Public Call for Independence - What it Means for Taiwan
Dr Gunjan Singh

It would be an understatement to say that a lot has happened and is happening across the Taiwan Straits. The relationship between Taiwan and China has been strained since the election of the Democratic Progressive Party’s (DPP) Tsai Ing-wen as the President in May 2016 and her refusal to acknowledge the 1992 consensus. DPP has had a pro-independence stance which is not acceptable to Beijing as it counters the ‘One-China Principle’. In an attempt to undermine and limit the Taiwanese space for international manoeuvring, Beijing has managed to reduce the number of countries diplomatically recognising Taiwan to 17.1 Since 2016 five countries, namely El Salvador, Burkina Faso, the Dominican Republic, Sao Tome and Principe and Panama,2 have succumbed to pressure from Beijing while China has used it financial strength to gain the desired results. In addition to this, China had also put pressure on international airlines to change the name of Taiwan on their list of destinations. China has cancelled all political cross-strait talks and visits.

In the face of such mounting pressure, the Taiwanese President has been talking about maintaining the status quo. Tsai has attempted to make the situation less hostile and hoping to make the situation as favourable for the Taiwanese people as possible. But there has been no major change in the relationship. In April 2018, Tsai had been open to the idea of meeting Xi Jinping and said, “would be willing to do anything that is helpful for... peace and stability”.3 However, during her speech celebrating the 107th anniversary of Taiwan, Tsai said that China is affecting the peace and stability in Taiwan.4 She believes that Taiwan needs to look for ways to get more integrated with the international community.5 Because of the ongoing pressure from Beijing, Taiwan has upgraded its naval and anti-submarine capabilities by purchasing two former US Perry-class guided missile frigates. 6

China has not restricted itself to hard power policies, but has adopted even softer approaches to ‘hurt’ Taiwan. In one major move, China decided to offer around 400,000 Taiwanese living on the Mainland with new identity cards which will help them in gaining better access to the public services like schools, hospitals etc. However, the move has been criticised by Taiwan as a way to lure its citizens7 and to weaken the Taiwanese identity. One more event which upset Beijing was Tsai visiting the United States. Tsai had visited Los Angeles and Houston on her way to and back from Paraguay and Belize in August. During her visit she met the Taiwanese living in the US and even addressed the American media at the Ronald Reagan Presidential Library. No surprise that the visit was condemned by China. 8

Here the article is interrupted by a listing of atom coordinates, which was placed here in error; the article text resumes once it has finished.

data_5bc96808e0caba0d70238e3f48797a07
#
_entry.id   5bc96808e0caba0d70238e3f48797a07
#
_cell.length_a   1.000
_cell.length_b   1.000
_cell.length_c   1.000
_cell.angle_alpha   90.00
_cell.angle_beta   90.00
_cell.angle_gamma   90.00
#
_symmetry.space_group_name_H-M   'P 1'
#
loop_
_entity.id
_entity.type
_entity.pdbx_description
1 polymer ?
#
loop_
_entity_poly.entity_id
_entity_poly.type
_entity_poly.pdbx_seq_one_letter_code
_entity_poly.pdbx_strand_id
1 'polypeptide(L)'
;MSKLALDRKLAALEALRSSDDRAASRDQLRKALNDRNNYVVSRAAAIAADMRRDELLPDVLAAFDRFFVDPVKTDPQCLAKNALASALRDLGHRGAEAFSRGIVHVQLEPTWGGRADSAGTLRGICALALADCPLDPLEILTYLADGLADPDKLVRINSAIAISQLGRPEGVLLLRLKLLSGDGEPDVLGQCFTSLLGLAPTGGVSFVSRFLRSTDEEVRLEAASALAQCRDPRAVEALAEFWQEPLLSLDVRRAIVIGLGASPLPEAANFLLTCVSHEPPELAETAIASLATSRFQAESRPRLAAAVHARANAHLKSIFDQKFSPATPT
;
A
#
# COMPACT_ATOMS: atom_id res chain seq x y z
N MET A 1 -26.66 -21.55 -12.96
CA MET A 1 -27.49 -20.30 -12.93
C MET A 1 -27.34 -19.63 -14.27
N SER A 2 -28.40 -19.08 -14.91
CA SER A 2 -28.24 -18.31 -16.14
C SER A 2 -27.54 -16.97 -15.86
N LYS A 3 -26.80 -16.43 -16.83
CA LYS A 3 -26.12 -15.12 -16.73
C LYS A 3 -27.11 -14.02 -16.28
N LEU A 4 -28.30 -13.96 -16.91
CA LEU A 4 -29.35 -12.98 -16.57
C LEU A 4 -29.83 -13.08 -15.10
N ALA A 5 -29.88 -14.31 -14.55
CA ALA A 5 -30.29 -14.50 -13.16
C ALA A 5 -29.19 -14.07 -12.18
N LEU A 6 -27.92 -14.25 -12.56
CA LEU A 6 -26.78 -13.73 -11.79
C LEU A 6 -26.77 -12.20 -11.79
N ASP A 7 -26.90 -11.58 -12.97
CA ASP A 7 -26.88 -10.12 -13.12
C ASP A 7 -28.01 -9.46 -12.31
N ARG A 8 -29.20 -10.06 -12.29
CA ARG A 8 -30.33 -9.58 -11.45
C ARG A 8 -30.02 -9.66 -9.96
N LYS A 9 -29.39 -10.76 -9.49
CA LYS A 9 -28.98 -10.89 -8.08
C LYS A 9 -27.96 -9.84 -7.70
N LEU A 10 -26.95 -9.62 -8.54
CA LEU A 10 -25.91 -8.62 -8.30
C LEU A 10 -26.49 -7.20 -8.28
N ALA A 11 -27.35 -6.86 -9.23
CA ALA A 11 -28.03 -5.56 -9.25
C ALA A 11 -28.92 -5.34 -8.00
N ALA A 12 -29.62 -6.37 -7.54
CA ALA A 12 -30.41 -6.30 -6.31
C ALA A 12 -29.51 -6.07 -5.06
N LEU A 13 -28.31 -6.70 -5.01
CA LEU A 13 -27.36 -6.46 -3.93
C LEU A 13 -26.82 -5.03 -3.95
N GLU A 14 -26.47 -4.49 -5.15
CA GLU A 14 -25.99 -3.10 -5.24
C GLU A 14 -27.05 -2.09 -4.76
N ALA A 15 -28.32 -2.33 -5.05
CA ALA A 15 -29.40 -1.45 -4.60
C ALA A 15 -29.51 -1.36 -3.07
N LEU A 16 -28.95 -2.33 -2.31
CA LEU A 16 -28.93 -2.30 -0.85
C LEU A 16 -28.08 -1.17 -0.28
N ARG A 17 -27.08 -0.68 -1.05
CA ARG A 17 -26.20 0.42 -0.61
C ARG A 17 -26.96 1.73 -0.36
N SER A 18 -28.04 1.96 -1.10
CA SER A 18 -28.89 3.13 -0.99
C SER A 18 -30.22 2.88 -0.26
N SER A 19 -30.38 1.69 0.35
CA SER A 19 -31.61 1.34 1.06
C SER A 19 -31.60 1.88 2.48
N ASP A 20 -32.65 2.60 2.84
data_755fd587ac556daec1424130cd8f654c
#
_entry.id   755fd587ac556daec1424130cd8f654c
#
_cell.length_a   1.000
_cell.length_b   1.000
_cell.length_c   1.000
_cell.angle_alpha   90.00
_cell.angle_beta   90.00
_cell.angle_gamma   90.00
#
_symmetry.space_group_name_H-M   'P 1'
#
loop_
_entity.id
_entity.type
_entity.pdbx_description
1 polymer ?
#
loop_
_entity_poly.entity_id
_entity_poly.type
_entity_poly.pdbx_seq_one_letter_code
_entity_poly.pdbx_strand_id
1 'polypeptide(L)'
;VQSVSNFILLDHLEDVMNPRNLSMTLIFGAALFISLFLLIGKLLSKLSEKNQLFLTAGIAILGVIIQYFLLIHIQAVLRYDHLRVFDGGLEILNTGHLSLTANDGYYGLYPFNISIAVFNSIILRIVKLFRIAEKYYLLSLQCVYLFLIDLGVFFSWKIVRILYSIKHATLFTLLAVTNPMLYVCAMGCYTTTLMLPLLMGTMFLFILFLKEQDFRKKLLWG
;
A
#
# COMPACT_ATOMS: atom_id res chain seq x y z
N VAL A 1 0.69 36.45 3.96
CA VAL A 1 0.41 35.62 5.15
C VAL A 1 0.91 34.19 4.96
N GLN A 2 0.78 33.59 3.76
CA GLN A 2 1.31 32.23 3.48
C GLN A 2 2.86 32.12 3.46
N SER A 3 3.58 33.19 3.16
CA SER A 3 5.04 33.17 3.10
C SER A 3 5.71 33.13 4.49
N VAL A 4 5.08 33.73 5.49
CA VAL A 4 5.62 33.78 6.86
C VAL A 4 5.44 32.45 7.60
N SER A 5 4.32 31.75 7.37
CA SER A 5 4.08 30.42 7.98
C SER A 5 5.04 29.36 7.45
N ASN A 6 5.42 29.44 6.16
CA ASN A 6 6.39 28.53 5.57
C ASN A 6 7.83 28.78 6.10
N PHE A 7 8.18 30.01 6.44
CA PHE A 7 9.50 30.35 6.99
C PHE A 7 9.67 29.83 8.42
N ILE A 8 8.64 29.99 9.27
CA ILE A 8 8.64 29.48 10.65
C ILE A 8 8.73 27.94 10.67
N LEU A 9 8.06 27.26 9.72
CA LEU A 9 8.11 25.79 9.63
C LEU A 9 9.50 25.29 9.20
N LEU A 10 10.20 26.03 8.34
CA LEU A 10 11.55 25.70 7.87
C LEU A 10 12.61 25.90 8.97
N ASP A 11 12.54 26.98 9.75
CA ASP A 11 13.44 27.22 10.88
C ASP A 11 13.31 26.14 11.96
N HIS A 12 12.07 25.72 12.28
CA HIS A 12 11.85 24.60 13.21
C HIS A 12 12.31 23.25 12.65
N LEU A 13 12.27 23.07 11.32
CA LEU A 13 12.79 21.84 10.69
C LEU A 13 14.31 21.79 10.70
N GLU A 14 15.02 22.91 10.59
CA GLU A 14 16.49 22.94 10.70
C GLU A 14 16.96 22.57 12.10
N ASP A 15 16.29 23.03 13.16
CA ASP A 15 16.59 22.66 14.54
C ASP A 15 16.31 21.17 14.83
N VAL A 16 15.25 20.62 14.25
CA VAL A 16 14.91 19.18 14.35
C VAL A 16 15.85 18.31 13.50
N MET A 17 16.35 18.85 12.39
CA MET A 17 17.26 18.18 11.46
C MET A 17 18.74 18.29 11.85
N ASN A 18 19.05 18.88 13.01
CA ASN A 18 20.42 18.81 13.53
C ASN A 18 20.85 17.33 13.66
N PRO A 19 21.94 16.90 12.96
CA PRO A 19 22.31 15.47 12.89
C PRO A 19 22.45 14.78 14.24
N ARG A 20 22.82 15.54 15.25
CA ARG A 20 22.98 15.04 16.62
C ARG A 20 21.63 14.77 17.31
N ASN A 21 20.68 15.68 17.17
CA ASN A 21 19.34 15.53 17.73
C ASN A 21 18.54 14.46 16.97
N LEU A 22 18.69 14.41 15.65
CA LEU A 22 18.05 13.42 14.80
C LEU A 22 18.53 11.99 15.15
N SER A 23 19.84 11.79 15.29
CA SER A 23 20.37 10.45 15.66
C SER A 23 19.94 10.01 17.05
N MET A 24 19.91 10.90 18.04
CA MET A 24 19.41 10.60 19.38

The hard-line approach adopted by China has affected the Taiwanese people. On October 20, the anger towards Beijing was expressed by the Taiwan independence campaigners who demanded a “Referendum Law and a public vote on a change of the Island’s constitution and its official ‘Republic of China’ title”.9 The number of people who participated in these protests is still debateable as the figures given by the police are around 5000 while the organisers claim that around 120,000 people participated. There has also been an increase in the number of people feeling that Taiwan needs to be more independent. The Taiwanese defence minister made an announcement that Taiwan is open to the idea of American warships visiting the island if it helps in maintaining regional security.10